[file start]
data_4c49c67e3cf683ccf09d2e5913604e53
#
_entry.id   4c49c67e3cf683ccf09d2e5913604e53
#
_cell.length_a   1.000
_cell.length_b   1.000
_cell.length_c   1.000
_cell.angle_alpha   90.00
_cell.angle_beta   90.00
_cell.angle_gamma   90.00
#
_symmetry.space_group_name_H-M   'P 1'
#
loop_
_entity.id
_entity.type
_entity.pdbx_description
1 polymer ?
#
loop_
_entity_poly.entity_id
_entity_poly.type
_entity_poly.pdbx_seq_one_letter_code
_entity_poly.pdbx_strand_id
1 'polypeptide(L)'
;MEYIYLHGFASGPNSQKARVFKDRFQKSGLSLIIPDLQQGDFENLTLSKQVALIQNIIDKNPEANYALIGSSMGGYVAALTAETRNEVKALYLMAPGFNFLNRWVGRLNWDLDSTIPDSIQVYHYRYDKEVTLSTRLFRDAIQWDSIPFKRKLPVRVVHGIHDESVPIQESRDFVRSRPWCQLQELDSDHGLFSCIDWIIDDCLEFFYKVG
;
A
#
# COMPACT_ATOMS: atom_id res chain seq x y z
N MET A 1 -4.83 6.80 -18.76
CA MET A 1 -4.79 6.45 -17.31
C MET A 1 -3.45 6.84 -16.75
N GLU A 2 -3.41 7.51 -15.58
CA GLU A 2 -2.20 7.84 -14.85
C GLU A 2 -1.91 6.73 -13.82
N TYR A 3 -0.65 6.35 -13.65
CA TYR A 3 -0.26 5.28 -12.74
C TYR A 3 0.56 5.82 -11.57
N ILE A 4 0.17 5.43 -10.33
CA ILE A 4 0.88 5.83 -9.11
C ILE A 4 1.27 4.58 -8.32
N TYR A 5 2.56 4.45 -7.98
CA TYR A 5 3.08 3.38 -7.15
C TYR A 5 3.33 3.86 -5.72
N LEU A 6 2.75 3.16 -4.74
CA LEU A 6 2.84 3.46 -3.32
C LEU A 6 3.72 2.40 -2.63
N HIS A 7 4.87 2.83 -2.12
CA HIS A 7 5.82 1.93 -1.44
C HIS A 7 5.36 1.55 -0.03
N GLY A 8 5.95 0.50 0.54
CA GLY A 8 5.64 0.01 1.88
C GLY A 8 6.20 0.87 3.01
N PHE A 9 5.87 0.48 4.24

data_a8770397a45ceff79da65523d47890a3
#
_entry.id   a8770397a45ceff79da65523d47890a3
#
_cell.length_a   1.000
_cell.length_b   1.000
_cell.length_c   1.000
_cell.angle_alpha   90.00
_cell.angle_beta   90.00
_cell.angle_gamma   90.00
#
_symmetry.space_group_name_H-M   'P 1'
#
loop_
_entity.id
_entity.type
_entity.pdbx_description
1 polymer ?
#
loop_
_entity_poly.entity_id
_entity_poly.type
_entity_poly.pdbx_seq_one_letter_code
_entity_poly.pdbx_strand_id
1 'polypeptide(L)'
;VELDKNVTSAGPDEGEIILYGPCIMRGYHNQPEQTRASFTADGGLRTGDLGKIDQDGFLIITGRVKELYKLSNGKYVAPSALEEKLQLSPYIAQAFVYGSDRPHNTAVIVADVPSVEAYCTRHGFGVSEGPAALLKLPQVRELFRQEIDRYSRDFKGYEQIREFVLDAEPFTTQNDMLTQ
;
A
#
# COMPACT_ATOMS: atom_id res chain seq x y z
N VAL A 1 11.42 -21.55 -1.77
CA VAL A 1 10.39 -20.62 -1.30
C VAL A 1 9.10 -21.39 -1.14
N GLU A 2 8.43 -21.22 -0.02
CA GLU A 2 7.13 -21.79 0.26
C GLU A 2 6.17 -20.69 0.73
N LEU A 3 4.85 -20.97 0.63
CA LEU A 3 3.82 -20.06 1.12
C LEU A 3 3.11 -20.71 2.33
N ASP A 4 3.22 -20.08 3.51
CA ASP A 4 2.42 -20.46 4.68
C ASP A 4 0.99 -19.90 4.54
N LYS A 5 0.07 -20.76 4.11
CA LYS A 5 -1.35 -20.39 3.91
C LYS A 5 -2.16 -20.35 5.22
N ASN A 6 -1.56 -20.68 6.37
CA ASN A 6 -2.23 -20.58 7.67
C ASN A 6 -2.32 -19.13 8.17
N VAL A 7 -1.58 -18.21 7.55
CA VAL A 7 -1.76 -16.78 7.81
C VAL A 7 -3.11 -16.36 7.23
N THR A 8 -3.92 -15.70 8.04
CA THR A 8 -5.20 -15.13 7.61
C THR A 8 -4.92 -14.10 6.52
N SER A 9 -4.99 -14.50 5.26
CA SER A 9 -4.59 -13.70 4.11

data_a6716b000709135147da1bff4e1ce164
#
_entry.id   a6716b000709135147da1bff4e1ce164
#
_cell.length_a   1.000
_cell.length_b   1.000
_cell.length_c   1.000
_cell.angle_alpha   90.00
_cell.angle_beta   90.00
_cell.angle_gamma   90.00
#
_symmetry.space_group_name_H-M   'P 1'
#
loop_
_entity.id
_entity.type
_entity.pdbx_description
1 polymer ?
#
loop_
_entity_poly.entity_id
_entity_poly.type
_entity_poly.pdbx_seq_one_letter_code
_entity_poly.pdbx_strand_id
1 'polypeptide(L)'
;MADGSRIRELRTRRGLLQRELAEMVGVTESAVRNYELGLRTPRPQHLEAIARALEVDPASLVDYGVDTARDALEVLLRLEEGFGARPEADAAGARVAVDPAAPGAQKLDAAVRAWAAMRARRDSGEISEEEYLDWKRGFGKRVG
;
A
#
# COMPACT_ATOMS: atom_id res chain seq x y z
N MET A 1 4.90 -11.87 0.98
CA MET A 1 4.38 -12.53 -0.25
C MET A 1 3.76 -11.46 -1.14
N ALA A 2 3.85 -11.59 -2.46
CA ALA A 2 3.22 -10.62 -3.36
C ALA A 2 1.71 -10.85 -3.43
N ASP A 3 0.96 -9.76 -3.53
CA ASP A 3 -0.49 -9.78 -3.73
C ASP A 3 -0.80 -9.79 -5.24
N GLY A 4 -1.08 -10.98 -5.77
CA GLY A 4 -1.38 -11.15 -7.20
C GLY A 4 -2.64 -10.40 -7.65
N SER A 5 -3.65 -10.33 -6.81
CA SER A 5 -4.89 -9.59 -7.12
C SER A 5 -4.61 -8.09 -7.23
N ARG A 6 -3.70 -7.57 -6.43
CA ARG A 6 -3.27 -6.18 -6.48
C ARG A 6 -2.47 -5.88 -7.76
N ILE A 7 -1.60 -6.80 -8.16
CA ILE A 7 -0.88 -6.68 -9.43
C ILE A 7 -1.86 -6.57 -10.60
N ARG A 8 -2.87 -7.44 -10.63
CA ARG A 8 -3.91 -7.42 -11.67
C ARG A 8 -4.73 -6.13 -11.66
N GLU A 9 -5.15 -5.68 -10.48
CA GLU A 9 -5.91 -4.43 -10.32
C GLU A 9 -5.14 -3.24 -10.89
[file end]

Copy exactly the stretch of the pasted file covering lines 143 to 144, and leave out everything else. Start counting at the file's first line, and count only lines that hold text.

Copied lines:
CA MET A 1 4.38 -12.53 -0.25
C MET A 1 3.76 -11.46 -1.14